Opinion 107: Any Faculty Member who Votes Against Granting Tenure to a Colleague "Deserves to be Shot"

By Doron Zeilberger

Written: Feb. 16, 2010

Academic life consists of people, and whenever there are people, there is politics, and politics, by definition, is dirty and mean. Often lots of people who got tenure a long time ago, and became dead wood (and often also lousy teachers!) vote against granting tenure to a younger colleague, and very often they are not fit to lick the boots of those that they reject.

Like many "academic traditions", the institution of tenure is a very stupid and obsolete one. It stifles creativity by forcing young people to publish-or-perish against a deadline, encouraging mediocre "fashionable" research. It also encourages people with tenure to work as little as they can, and to moonlight as consultants, because of their "job security" (they would have to murder their wife in order to lose it).

But granted that the institution of tenure still exists (and it looks like it is here to stay for a long time), try to be nice! Whenever you are voting whether or not to grant tenure to a younger colleague, unless he or she are obviously unqualified, or terrible teachers, try to be positive. How would you feel if you were denied tenure? Thou shalt not do to your fellow-person what you would hate to be done to you.

So anyone who votes against granting tenure to a colleague "deserves to be shot". Of course he or she do not deserve to be shot, that's a little bit of an over-kill(!). They only "deserve to be shot" as a way of speech, like the guy sitting next to you on the train speaking loudly and endlessly on his cell-phone. A proper punishment for those mean creatures who vote against granting tenure to their deserving younger colleagues is to have their tenure denied! Analogously, a proper punishment to all those editors and referees who reject other people's submissions, is to have their own papers rejected! And a proper punishment to a colleague who does his own work during your seminar talk is to come to his (or her) talk, and flagrantly (at least pretend) to do your own work. And indeed that is what I once did to a colleague who notoriously always does his own work in seminars. To my dismay, it didn't bother him a bit, so on second thought, "an eye for an eye" does not always work, but it is nevertheless a fairly good approximation.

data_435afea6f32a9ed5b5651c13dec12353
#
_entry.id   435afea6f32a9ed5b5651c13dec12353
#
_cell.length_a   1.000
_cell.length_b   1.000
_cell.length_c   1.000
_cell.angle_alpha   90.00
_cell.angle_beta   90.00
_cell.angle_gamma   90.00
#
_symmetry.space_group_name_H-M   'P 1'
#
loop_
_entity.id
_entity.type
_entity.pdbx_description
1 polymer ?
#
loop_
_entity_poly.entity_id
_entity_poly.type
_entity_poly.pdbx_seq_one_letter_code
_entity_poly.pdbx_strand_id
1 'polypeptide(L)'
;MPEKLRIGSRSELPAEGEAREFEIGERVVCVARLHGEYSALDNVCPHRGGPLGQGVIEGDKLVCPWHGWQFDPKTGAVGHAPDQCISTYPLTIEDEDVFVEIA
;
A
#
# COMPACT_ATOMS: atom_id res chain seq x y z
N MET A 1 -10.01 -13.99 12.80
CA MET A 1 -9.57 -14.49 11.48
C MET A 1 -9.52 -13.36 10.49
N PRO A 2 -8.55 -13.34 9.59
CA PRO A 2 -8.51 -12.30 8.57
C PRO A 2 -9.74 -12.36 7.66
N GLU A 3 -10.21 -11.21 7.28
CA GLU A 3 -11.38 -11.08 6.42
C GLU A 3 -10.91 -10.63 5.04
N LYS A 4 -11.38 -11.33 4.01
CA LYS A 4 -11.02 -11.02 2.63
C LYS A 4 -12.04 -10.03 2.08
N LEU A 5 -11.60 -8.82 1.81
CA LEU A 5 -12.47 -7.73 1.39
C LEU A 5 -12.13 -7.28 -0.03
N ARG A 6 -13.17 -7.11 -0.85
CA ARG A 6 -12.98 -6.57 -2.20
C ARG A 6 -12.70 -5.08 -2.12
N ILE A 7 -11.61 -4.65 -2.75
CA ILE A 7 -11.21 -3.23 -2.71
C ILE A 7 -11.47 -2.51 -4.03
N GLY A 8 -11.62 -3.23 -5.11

The bottom line is: try to be nice! And if you can't be nice because God made you mean, maybe the thought that there is some chance that you would get shot (for real!) by a vengeful candidate, would force you to, at least, act nicely.

Opinions of Doron Zeilberger